Google Earth introduces Timelapse – Here’s how to use it

NASA space satellite Google Earth timelapse

Google Earth no longer just explores space on our planet, it also explores time with the help of a new feature called Timelapse.

The feature was announced on 15 April.

Timelapse is Google Earth’s biggest update since 2017. It allows users to view how Earth has transformed over the last 37 years.

“With Timelapse in Google Earth, we have a clearer picture of our changing planet right at our fingertips — one that shows not just problems but also solutions, as well as mesmerizingly beautiful natural phenomena that unfold over decades,” Google Earth’s director of Earth Engine and Outreach, Rebecca Moore, said in a blog post.

How Google’s Earth Timelapse was created

To create Timelapse, Google used its cloud platform Earth Engine to conduct geospatial analysis. The feature is one big video that uses 24 million satellite images taken between 1984 and 2020.

The photos were sourced from NASA, the US Geological Survey’s Landsat program, and the EU’s Copernicus observation program.

The video took more than two million processing hours to create and contains 4.4. trillion pixels. To put that into perspective, the video is the equivalent of 530 000 videos in 4K resolution.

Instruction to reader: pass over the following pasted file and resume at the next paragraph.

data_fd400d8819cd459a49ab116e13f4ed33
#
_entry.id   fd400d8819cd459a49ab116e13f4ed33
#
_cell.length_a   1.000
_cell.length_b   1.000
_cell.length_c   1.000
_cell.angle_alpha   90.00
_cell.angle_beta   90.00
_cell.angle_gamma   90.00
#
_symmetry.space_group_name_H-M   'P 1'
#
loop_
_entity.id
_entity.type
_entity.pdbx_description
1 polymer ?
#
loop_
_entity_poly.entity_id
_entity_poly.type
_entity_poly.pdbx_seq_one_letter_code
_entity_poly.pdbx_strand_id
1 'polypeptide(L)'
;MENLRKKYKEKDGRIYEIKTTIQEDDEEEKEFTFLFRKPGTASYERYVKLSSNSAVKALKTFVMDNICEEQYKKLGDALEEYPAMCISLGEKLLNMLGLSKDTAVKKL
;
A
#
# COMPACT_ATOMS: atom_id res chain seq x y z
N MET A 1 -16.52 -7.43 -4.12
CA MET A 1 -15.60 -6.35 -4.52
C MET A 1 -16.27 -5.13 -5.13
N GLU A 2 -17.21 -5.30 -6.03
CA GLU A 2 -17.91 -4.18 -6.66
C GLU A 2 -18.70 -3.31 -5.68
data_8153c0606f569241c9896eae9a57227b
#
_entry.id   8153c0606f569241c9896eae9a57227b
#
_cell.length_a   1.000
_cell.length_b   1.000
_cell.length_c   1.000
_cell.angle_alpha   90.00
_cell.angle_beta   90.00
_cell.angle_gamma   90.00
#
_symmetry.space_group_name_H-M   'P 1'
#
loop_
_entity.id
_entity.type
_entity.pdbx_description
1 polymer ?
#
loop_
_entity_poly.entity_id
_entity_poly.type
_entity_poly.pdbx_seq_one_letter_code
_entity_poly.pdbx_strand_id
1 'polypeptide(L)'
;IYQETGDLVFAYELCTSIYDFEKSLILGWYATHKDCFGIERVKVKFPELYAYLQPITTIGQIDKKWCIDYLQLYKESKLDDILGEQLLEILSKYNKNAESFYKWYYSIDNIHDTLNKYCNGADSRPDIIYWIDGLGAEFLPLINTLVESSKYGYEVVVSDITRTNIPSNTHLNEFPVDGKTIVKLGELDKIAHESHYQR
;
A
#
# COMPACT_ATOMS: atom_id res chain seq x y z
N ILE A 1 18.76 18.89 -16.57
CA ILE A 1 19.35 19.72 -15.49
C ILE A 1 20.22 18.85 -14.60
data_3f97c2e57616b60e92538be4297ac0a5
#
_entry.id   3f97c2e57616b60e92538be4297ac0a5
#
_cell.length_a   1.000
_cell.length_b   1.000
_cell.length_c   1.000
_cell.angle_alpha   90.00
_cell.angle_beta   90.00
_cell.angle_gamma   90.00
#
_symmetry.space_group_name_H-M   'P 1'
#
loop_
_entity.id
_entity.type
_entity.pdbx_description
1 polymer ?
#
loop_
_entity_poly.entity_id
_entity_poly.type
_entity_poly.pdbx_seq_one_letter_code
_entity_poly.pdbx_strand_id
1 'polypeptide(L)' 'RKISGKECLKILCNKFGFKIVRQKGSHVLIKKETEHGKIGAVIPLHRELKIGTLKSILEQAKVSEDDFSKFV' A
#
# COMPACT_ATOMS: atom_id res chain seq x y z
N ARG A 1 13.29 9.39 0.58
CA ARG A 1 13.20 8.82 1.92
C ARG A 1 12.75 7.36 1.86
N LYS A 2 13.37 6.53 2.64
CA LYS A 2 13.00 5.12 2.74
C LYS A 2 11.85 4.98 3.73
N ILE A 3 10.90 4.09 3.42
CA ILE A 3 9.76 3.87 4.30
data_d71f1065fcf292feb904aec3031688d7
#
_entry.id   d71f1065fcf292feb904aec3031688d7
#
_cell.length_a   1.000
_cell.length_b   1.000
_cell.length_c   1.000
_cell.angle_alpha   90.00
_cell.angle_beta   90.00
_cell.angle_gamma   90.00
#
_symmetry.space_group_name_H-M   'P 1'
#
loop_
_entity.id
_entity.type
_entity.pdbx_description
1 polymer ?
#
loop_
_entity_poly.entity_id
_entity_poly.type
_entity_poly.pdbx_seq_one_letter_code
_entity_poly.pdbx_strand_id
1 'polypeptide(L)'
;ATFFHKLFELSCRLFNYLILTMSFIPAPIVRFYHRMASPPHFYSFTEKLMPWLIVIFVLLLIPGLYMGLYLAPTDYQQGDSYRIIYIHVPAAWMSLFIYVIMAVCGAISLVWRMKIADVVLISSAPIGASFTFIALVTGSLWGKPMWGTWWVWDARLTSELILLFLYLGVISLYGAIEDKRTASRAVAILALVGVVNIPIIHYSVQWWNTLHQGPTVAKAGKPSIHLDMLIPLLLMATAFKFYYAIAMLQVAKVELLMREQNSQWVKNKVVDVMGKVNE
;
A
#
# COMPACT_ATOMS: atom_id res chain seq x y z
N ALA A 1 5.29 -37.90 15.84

Google said it will continue to update the feature with new Timelapse imagery every year over the next decade.

To promote the feature, Google published a video on YouTube demonstrating Timelapse.

You can check out the video below:

How to watch Timelapse on Google Earth

To watch TimeLapse, go to Google Earth and select the ships wheel icon on the left-hand side.

The feature comes with several interactive guided tours based on specific themes. They include Changing Forests, Urban Expansion, Fragile Beauty, and Warming Planet.

Alternatively, use the search bar to find a specific place.

You can watch Timelapse in both 2D and 3D.

In addition, Google uploaded more than 800 2D and 3D videos for public use.

The videos are available on the Google Earth website and users can download them in MP4 format. You can also watch the videos on YouTube.

Feature image: Unsplash/NASA

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Sam Spiller, Staff Writer


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